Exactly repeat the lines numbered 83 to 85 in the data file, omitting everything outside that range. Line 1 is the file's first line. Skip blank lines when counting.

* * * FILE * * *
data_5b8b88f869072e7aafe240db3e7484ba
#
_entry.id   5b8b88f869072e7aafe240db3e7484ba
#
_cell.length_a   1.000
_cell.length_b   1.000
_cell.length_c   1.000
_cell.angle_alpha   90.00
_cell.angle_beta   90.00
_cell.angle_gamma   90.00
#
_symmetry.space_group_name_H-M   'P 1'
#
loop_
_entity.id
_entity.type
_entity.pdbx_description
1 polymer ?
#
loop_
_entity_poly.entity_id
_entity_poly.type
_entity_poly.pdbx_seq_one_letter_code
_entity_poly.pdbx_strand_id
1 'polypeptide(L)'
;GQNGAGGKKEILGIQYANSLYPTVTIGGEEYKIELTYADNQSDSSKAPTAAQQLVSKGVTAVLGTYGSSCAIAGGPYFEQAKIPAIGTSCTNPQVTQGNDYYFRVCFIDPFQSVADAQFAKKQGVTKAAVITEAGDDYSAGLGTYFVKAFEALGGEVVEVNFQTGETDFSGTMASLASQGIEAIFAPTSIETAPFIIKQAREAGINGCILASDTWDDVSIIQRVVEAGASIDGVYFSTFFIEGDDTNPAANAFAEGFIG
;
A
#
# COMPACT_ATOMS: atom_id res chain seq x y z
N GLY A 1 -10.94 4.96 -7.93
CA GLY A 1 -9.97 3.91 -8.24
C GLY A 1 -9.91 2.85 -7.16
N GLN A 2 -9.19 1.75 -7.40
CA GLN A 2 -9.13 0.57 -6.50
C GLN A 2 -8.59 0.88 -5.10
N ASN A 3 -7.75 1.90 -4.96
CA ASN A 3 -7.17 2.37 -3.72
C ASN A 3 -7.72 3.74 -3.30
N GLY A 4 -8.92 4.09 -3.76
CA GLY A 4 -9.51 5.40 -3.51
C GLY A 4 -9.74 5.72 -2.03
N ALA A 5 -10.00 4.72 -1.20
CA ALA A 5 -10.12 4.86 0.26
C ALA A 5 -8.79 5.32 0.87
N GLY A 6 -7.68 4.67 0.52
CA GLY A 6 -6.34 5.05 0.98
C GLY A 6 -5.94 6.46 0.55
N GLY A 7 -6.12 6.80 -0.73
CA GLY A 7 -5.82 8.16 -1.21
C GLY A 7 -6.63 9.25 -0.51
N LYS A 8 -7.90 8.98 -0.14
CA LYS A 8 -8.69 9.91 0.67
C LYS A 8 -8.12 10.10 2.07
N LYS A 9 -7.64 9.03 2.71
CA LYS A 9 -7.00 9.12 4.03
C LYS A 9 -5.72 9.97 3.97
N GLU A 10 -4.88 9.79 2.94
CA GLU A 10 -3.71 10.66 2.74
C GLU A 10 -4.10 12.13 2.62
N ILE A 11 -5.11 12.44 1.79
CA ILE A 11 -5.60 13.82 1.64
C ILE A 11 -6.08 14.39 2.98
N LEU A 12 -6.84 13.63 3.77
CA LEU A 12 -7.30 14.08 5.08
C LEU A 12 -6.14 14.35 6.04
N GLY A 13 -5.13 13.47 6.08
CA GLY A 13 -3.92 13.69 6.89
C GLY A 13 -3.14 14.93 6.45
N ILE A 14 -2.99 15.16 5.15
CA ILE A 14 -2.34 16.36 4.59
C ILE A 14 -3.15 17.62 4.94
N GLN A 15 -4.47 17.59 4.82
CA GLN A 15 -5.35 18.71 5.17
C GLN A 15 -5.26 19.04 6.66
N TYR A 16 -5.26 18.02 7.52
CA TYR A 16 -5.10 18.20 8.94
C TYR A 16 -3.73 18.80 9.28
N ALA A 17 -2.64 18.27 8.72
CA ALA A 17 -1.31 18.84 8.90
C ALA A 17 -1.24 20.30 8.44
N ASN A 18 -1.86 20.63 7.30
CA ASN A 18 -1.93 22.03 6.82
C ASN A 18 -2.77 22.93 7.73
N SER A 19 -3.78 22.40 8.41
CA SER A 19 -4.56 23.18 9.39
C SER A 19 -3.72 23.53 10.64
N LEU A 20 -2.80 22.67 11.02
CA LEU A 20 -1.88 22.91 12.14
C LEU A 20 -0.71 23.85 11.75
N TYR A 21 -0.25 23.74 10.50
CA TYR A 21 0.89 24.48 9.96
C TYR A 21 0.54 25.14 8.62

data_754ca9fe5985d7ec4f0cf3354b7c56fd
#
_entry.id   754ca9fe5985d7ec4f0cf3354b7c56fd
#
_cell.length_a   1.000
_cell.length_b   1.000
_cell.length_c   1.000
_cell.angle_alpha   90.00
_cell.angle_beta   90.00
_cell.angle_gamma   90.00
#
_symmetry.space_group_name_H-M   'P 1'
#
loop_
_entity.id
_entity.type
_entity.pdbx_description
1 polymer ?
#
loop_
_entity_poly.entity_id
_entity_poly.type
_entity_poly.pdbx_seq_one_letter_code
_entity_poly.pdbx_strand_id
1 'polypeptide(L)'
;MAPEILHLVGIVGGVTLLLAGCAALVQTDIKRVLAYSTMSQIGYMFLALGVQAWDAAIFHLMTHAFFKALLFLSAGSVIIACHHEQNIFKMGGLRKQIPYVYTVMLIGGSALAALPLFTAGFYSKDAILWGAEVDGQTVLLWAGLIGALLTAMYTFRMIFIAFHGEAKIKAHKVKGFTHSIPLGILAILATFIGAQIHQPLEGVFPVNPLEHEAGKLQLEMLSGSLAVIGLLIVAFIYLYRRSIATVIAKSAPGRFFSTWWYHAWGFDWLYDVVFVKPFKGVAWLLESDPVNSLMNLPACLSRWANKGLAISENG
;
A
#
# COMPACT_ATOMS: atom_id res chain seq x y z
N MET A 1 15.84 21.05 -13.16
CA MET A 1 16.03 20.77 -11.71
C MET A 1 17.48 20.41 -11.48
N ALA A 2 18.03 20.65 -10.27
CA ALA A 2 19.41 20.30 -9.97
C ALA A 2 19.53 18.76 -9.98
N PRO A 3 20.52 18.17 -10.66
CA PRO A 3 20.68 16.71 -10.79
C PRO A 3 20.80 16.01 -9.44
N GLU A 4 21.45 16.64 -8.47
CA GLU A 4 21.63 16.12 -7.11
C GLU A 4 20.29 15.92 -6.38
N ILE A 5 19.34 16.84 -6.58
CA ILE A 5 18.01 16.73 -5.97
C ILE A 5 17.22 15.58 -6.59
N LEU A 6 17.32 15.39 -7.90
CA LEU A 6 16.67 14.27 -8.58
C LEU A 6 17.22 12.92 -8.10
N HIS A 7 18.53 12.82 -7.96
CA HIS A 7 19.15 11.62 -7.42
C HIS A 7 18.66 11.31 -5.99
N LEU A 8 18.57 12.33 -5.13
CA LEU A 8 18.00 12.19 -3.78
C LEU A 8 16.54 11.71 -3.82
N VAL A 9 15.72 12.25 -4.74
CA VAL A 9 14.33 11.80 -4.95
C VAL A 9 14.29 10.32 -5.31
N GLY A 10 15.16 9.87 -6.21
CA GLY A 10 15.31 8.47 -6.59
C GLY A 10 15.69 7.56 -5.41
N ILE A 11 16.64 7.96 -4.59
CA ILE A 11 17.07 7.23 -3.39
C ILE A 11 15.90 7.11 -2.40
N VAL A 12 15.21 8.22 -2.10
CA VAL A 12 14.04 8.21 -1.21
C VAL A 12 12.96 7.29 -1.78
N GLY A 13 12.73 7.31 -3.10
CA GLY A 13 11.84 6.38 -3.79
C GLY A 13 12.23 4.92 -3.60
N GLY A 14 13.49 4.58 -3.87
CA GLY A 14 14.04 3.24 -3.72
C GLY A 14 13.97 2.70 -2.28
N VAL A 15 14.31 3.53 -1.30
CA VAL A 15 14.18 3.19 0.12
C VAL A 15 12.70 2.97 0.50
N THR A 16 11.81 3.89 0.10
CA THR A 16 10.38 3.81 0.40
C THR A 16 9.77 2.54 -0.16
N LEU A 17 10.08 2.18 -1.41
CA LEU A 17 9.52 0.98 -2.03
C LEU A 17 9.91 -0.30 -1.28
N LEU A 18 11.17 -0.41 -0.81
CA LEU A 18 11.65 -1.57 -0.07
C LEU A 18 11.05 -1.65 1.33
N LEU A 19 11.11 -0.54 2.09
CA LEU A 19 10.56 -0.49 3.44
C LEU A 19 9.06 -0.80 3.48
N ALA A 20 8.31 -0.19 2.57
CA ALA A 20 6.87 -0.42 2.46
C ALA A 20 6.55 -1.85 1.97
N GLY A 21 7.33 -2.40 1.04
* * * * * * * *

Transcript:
CA ASN A 18 -1.93 22.03 6.82
C ASN A 18 -2.77 22.93 7.73
N SER A 19 -3.78 22.40 8.41